Alex, who graduated with a BSc in Sports Technology in 2007, is the Founder of aspect climate projects. The self-confessed shoe geek has spent more than 15 years in the footwear industry and his interest in environmental issues stem from childhood.
He saw an opportunity to combine his love of nature and shoes by putting the planet at the heart of the design process. Alex looked at the problem holistically, developing a design principle that considered every aspect of the shoe for its environmental impact and performance. This meant looking both inside and outside the shoe, considering all hidden components.
Each of the 54 parts that make up the shoes have been considered for their impact on the climate and biodiversity, with the materials used being 88.7% plant-based. The uppers are Pinatex, an innovative alternative to leather that is made using discarded pineapple leaves, a by-product from the food industry. Waste coconut husk fibres are used for internal components such as reinforcements and the footbed, where it is combined with a cork top. These materials have durability, breathability and elasticity that provide long-lasting support and comfort. The brand focused on sourcing sustainable materials that would enhance, rather than compromise the aesthetics of the shoes.
Through upcycling, the brand helps to prevent the release of carbon through the normal disposal or burning of these materials. Using by-products also means there is no need for any extra land, water or fertiliser during the growth phase. There is also a focus on materials harvested from trees. The coconut and cork are examples of this, along with FSC certified natural rubber soles sourced from Guatemala.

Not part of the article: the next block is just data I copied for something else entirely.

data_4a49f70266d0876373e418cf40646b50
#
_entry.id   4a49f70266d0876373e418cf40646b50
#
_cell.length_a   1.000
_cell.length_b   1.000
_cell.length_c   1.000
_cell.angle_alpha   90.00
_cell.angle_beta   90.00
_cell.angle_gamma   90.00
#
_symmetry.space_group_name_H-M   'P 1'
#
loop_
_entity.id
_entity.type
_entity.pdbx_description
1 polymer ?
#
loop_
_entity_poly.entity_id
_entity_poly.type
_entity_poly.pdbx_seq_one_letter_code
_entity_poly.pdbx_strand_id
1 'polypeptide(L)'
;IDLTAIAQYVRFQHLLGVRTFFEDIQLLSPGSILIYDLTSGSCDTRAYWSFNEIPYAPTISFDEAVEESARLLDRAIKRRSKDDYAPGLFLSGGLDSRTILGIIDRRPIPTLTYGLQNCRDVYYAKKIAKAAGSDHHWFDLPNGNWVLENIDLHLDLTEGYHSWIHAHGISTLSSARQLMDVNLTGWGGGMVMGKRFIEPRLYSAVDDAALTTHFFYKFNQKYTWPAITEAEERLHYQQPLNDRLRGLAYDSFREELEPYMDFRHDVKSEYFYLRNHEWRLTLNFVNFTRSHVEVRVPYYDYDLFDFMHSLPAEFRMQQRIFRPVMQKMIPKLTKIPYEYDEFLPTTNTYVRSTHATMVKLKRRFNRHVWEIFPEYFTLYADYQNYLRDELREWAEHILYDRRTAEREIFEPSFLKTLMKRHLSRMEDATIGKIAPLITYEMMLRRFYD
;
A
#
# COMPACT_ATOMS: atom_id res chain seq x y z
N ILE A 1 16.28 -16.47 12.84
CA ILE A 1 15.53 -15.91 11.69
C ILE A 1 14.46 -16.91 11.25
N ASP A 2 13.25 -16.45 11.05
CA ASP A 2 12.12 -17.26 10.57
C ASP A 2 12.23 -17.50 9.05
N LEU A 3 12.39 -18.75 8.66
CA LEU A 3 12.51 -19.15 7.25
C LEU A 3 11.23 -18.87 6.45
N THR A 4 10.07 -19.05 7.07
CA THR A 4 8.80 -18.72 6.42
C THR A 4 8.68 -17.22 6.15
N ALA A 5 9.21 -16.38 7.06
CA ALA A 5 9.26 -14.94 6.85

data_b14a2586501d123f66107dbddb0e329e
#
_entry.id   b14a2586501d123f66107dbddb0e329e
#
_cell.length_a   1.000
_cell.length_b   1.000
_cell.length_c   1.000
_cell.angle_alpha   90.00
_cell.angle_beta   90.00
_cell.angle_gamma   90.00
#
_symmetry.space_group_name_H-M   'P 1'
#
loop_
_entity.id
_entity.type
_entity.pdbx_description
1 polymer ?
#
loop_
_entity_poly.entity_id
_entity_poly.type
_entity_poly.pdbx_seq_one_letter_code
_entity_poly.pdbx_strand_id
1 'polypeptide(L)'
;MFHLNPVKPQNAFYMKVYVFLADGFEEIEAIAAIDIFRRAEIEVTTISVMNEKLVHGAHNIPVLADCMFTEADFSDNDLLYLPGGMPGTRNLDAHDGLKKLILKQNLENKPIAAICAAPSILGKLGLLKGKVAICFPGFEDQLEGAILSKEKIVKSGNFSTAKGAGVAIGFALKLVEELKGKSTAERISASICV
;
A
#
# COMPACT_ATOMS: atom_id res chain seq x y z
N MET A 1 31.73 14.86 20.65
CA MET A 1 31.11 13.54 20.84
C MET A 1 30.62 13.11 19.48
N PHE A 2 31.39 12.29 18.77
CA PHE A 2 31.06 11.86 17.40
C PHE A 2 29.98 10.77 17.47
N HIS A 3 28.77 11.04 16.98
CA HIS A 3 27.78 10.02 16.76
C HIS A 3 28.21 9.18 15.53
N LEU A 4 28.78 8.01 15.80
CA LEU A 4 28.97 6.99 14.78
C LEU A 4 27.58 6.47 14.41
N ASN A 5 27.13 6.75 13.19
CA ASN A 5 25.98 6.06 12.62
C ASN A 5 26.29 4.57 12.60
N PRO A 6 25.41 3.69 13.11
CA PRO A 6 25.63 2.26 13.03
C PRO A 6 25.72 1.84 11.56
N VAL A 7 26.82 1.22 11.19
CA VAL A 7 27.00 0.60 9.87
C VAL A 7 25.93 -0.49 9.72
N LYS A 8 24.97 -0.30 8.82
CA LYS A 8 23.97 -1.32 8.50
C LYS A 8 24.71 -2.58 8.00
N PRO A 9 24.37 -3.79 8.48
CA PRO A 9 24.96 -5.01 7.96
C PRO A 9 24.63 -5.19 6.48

He wants to use his understanding of footwear design to challenge the way shoes are manufactured and to raise awareness of the industry’s impact on the environment.
He comments: "aspect climate projects wasn’t created to sell more shoes, it was created to sell better shoes – ones that balance environmental impact with performance."
A Sports Technology graduate, Alex brought his knowledge of product development to the project. He said:
I thought it could be particularly interesting as we approach the new year with “Veganuary” being a likely trend. As with vegan food not automatically being “healthy”, vegan shoes aren’t necessarily “sustainable” due to often having a high plastic content - aspect climate projects was created to change all that.
The shoes have been independently reviewed for their impact on the climate by conservation consultancy Biodiversify. Founder Dr Mike Burgass commended aspect climate projects as a “gold standard example of how shoe design can truly consider environmental impact.”
The vegan unisex shoes will be available for pre-order online in January.